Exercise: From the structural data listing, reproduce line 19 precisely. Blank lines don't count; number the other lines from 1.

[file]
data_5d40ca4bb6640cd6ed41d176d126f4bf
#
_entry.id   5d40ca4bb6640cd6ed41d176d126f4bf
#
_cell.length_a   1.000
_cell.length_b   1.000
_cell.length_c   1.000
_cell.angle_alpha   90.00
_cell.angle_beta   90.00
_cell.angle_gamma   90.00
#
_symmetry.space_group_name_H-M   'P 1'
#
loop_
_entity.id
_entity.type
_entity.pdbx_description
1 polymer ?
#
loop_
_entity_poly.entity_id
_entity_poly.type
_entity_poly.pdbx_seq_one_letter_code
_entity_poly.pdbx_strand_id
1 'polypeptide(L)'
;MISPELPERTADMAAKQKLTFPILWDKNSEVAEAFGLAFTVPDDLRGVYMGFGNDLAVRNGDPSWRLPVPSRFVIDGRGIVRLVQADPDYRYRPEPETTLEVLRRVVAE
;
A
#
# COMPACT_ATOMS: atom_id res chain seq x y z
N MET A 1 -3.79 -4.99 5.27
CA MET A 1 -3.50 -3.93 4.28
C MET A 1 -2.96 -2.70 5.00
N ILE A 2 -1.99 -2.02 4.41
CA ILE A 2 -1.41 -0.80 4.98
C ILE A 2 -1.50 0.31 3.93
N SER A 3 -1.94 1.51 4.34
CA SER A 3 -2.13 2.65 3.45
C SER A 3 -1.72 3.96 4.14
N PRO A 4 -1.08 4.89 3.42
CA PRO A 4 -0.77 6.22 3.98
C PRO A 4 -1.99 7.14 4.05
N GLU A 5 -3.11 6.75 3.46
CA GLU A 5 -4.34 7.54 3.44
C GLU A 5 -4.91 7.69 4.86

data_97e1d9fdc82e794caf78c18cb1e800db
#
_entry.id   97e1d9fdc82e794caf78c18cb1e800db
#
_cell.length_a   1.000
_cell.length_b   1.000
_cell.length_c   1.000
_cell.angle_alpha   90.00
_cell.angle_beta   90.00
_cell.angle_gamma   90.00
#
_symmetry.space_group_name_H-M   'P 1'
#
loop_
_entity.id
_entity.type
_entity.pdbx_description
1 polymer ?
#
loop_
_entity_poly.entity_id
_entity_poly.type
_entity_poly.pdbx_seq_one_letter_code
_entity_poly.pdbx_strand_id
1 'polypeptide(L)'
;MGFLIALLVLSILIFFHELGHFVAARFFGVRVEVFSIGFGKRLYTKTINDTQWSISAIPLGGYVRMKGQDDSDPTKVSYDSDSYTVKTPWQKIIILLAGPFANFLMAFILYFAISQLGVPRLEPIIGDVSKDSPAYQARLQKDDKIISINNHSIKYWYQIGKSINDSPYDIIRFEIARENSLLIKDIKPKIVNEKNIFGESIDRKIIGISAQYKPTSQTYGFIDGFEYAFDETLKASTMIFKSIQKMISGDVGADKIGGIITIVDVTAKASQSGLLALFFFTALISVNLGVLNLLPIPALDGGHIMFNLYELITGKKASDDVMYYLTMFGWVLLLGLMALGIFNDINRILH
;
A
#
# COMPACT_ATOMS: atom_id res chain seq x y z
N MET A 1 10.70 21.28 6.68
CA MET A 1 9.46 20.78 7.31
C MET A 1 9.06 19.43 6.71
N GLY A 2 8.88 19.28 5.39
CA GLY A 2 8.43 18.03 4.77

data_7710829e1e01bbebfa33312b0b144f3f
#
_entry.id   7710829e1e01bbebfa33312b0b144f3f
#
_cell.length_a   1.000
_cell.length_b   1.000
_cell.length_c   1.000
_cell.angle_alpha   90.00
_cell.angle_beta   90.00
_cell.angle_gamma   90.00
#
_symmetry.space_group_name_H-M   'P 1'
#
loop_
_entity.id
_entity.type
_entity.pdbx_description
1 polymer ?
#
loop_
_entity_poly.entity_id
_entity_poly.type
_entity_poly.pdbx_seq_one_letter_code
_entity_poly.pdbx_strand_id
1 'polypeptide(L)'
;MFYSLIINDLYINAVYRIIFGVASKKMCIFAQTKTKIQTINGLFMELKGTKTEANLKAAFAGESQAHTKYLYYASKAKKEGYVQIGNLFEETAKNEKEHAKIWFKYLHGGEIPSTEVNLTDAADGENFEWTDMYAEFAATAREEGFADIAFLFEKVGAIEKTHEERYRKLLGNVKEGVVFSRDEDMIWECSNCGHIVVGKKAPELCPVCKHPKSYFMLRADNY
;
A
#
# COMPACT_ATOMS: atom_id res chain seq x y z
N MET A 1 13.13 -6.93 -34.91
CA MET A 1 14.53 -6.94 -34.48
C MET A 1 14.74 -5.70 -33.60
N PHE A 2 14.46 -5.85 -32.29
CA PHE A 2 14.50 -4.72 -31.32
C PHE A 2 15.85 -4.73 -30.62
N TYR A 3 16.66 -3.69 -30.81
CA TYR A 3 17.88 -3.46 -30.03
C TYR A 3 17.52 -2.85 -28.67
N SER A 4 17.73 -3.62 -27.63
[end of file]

#